Comparison of Radiofrequency Ablation and Hepatic Resection for the Treatment of Hepatocellular Carcinoma 2 cm or Less
A retrospective analysis to compare the survival outcomes after Radiofrequency ablation (RFA) verses Surgical resection(SR) for Hepatocellular cancer(HCC) measuring ≤ 2cm was undertaken. The National Cancer Database was the source. 833 patients with tumors measuring between 5 and 20 mm who underwent either RFA or SR between 2004 and 2014 were included. 620(74.4%) received RFA and 213 (25.6%) received SR. Mean age 60, median tumor size 15mm, 70.1% males, 61% Caucasians, 42.3 with no comorbidities. Demographic and tumor characteristics between the 2 cohorts were compared using the student’s t test for continuous variables and Chi Square test for categorical variables. Log regression was used to determine variables governing choice of treatment, Kaplan Meier analysis and log rank test were used to compared overall survival (OS). A 2 sided P value of < 0.05 was considered significant.
Median follow up was 33.6 months-32.9 for RFA and 35.4 months for SR. The only factor which showed statistical significance regarding how patients were selected for RFA vs SR was a MELD score of >9. Median OS for the entire cohort was 62.7 months (95% CI 50.6-74.8).1,3 and 5-year survival RF group was 90%,64%,47% and the SR group 89%,75%,62%. SR was not associated with longer OS with HR 0.758(CI 0.538-1.068, P .113). OS was longer with multivariate regression analysis for female gender, African American or Asian ethnicity and median income ≥ $48,000 and shorter for higher MELD scores.
Figure 2. Kaplan-Meier curves of patients who received RF ablation and SR (a) before and (b) after propensity score matching. Dotted lines represent 95% confidence intervals.
The authors have tried to address the question whether RFA and SR are comparable for small HCCs. Several studies in the past have given conflicting conclusions. The unique feature of this study is source of the data. The national database has a larger number of patients with diverse backgrounds in terms of ethnicity, etiologies and liver functions. The size criteria are stricter and there is an attempt to compare apples to apples with inclusion of just RFA and no other ablative modalities unlike previous studies. The authors used MELD score to represent liver functions and included all comers not just BCLC A patients. They did not find any difference in OS. The authors also compared the influence of gender, ethnicity, income and liver functions on OS for the entire cohort. They found better prognosis for female gender, African American or Asian ethnicity, higher socioeconomic strata and poorer prognosis for higher MELD scores. The study limitations include its retrospective nature. No information on Child Score, specific etiology, local recurrence rate, complications, recurrence free survival, effect of location of the tumor was available. Also the group studied will not meet the LIRADs criteria of LR5 for HCC due to the size criteria making the diagnosis of HCC questionable. MELD was a determining factor in choosing the treatment option and could be interpreted as the RFA cohort had poorer liver functions. Yet the survival was comparable. The effect of treating sicker patients and having comparable outcome favors RFA to SR. Overall survival is not a great end point in isolation for these small tumors and early HCC as the natural history of these tumors may not be affected by the treatment.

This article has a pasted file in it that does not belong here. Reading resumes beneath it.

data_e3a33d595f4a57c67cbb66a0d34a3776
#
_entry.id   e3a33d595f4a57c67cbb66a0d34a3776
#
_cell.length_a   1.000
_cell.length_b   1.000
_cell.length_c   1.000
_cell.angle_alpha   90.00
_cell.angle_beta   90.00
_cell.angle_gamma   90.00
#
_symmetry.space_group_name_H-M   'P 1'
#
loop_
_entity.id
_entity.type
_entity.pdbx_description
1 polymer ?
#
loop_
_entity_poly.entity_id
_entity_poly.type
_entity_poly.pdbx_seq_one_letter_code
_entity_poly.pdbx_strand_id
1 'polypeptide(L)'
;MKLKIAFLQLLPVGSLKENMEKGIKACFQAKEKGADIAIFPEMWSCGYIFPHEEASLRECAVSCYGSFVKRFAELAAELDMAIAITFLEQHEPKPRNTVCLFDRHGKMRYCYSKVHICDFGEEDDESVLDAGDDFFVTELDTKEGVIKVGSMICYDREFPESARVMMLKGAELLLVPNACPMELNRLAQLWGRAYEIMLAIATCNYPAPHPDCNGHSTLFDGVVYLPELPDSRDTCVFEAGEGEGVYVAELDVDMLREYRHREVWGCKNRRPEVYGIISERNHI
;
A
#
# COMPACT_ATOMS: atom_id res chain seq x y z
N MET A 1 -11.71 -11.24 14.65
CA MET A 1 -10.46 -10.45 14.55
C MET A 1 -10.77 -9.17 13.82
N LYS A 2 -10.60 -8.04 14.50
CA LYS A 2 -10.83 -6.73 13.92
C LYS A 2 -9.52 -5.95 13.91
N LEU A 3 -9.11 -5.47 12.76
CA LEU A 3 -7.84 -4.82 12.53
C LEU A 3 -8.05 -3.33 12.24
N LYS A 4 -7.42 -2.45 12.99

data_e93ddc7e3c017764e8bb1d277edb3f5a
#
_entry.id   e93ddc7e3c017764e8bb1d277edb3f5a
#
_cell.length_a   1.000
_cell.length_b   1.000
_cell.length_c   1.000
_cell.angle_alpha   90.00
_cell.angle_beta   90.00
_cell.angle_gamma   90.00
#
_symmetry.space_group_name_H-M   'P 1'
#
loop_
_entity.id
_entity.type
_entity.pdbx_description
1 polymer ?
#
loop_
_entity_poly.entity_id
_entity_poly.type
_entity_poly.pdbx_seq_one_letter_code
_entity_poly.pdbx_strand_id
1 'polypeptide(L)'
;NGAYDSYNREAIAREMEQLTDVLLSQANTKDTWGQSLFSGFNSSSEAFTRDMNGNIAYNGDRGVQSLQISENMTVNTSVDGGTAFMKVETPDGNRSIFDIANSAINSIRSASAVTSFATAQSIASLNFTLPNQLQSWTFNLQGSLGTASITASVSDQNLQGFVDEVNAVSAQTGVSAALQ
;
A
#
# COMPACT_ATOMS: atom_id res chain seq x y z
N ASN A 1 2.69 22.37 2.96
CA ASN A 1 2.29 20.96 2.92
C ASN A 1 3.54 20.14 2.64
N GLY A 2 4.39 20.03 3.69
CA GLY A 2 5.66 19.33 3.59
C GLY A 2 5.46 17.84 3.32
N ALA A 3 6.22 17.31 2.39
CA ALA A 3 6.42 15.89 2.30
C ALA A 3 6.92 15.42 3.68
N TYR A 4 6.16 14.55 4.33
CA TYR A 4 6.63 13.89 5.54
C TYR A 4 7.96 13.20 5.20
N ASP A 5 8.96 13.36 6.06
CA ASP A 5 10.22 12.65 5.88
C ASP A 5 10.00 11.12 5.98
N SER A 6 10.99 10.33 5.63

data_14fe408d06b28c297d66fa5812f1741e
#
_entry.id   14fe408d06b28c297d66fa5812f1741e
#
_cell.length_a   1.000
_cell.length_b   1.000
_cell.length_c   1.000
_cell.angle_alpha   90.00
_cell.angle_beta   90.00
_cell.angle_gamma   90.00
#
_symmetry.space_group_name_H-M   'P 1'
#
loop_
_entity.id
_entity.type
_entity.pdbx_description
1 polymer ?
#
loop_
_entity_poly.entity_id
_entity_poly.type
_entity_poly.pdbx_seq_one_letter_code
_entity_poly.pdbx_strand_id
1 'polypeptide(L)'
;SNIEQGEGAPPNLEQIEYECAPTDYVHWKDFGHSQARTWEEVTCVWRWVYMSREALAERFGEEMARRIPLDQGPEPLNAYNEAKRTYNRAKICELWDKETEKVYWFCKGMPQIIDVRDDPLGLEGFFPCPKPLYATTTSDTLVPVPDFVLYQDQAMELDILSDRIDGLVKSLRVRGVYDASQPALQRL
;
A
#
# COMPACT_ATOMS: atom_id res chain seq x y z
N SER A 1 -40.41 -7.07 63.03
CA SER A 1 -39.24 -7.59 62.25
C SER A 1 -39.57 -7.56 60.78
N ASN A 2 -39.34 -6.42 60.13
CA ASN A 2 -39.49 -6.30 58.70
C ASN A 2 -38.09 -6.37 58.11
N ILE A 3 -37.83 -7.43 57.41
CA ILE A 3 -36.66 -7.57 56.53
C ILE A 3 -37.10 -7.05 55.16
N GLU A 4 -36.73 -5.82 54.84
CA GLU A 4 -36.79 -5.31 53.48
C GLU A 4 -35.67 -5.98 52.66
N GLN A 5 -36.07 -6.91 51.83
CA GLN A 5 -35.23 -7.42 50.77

Click here for abstract
Huang Y, Shen Q, Bai HX, et al. Comparison of Radiofrequency Ablation and Hepatic Resection for the Treatment of Hepatocellular Carcinoma 2 cm or Less. J Vasc Interv Radiol 2018; 29:1218-25 e2.
Anil K Pillai, MD
Associate Professor and Section Chief,
University of Texas Health Science Center